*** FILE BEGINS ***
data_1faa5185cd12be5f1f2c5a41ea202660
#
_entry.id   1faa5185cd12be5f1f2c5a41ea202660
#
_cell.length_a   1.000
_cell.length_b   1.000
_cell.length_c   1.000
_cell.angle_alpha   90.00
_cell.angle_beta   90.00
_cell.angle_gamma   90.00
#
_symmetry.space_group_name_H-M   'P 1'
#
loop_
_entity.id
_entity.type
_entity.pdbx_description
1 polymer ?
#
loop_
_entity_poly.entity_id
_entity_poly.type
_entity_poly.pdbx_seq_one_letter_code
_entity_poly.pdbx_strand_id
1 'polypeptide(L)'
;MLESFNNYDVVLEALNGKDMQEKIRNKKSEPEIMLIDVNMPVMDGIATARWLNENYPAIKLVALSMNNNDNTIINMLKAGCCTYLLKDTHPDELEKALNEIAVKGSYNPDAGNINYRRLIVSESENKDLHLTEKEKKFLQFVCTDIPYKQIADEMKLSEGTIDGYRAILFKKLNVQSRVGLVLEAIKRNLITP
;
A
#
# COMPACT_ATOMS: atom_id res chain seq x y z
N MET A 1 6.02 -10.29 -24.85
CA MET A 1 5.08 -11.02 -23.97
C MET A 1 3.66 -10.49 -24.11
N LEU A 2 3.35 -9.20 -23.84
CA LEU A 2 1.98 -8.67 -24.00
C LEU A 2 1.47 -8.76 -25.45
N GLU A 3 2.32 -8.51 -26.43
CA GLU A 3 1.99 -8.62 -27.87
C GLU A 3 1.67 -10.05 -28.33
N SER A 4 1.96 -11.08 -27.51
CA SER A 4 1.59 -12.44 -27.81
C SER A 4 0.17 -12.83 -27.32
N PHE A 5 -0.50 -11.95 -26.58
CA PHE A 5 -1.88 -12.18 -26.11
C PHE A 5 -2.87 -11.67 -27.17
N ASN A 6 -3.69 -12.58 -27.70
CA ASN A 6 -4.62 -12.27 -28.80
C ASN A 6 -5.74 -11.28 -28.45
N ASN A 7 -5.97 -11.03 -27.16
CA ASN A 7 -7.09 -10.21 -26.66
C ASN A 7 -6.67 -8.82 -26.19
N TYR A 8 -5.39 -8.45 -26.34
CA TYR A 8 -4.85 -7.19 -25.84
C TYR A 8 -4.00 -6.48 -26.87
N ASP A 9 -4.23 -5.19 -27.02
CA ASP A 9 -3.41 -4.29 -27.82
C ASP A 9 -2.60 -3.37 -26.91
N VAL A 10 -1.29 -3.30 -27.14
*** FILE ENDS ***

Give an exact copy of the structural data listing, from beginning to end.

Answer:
data_1faa5185cd12be5f1f2c5a41ea202660
#
_entry.id   1faa5185cd12be5f1f2c5a41ea202660
#
_cell.length_a   1.000
_cell.length_b   1.000
_cell.length_c   1.000
_cell.angle_alpha   90.00
_cell.angle_beta   90.00
_cell.angle_gamma   90.00
#
_symmetry.space_group_name_H-M   'P 1'
#
loop_
_entity.id
_entity.type
_entity.pdbx_description
1 polymer ?
#
loop_
_entity_poly.entity_id
_entity_poly.type
_entity_poly.pdbx_seq_one_letter_code
_entity_poly.pdbx_strand_id
1 'polypeptide(L)'
;MLESFNNYDVVLEALNGKDMQEKIRNKKSEPEIMLIDVNMPVMDGIATARWLNENYPAIKLVALSMNNNDNTIINMLKAGCCTYLLKDTHPDELEKALNEIAVKGSYNPDAGNINYRRLIVSESENKDLHLTEKEKKFLQFVCTDIPYKQIADEMKLSEGTIDGYRAILFKKLNVQSRVGLVLEAIKRNLITP
;
A
#
# COMPACT_ATOMS: atom_id res chain seq x y z
N MET A 1 6.02 -10.29 -24.85
CA MET A 1 5.08 -11.02 -23.97
C MET A 1 3.66 -10.49 -24.11
N LEU A 2 3.35 -9.20 -23.84
CA LEU A 2 1.98 -8.67 -24.00
C LEU A 2 1.47 -8.76 -25.45
N GLU A 3 2.32 -8.51 -26.43
CA GLU A 3 1.99 -8.62 -27.87
C GLU A 3 1.67 -10.05 -28.33
N SER A 4 1.96 -11.08 -27.51
CA SER A 4 1.59 -12.44 -27.81
C SER A 4 0.17 -12.83 -27.32
N PHE A 5 -0.50 -11.95 -26.58
CA PHE A 5 -1.88 -12.18 -26.11
C PHE A 5 -2.87 -11.67 -27.17
N ASN A 6 -3.69 -12.58 -27.70
CA ASN A 6 -4.62 -12.27 -28.80
C ASN A 6 -5.74 -11.28 -28.45
N ASN A 7 -5.97 -11.03 -27.16
CA ASN A 7 -7.09 -10.21 -26.66
C ASN A 7 -6.67 -8.82 -26.19
N TYR A 8 -5.39 -8.45 -26.34
CA TYR A 8 -4.85 -7.19 -25.84
C TYR A 8 -4.00 -6.48 -26.87
N ASP A 9 -4.23 -5.19 -27.02
CA ASP A 9 -3.41 -4.29 -27.82
C ASP A 9 -2.60 -3.37 -26.91
N VAL A 10 -1.29 -3.30 -27.14